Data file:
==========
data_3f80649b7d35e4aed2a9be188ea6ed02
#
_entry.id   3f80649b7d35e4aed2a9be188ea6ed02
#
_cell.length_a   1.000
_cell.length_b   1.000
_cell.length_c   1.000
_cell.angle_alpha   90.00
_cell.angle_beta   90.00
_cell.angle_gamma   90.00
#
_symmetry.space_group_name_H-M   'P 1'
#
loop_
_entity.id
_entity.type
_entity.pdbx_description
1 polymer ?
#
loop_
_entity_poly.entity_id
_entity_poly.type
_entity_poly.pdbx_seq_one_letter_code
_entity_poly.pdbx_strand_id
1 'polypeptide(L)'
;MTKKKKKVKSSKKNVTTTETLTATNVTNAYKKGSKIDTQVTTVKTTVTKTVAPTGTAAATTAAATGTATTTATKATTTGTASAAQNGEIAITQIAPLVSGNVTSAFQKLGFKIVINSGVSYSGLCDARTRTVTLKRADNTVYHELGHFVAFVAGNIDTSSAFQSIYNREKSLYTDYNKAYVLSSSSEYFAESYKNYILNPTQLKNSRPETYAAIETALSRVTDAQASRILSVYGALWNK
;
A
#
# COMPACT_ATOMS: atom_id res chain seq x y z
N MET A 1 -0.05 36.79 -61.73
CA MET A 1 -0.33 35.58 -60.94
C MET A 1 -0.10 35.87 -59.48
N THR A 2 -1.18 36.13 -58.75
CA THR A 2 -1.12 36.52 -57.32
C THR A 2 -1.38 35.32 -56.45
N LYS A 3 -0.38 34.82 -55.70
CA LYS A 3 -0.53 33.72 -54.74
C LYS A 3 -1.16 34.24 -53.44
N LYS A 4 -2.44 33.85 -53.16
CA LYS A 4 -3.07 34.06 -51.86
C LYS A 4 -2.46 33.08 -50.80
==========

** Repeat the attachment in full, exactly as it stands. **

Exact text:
data_3f80649b7d35e4aed2a9be188ea6ed02
#
_entry.id   3f80649b7d35e4aed2a9be188ea6ed02
#
_cell.length_a   1.000
_cell.length_b   1.000
_cell.length_c   1.000
_cell.angle_alpha   90.00
_cell.angle_beta   90.00
_cell.angle_gamma   90.00
#
_symmetry.space_group_name_H-M   'P 1'
#
loop_
_entity.id
_entity.type
_entity.pdbx_description
1 polymer ?
#
loop_
_entity_poly.entity_id
_entity_poly.type
_entity_poly.pdbx_seq_one_letter_code
_entity_poly.pdbx_strand_id
1 'polypeptide(L)'
;MTKKKKKVKSSKKNVTTTETLTATNVTNAYKKGSKIDTQVTTVKTTVTKTVAPTGTAAATTAAATGTATTTATKATTTGTASAAQNGEIAITQIAPLVSGNVTSAFQKLGFKIVINSGVSYSGLCDARTRTVTLKRADNTVYHELGHFVAFVAGNIDTSSAFQSIYNREKSLYTDYNKAYVLSSSSEYFAESYKNYILNPTQLKNSRPETYAAIETALSRVTDAQASRILSVYGALWNK
;
A
#
# COMPACT_ATOMS: atom_id res chain seq x y z
N MET A 1 -0.05 36.79 -61.73
CA MET A 1 -0.33 35.58 -60.94
C MET A 1 -0.10 35.87 -59.48
N THR A 2 -1.18 36.13 -58.75
CA THR A 2 -1.12 36.52 -57.32
C THR A 2 -1.38 35.32 -56.45
N LYS A 3 -0.38 34.82 -55.70
CA LYS A 3 -0.53 33.72 -54.74
C LYS A 3 -1.16 34.24 -53.44
N LYS A 4 -2.44 33.85 -53.16
CA LYS A 4 -3.07 34.06 -51.86
C LYS A 4 -2.46 33.08 -50.80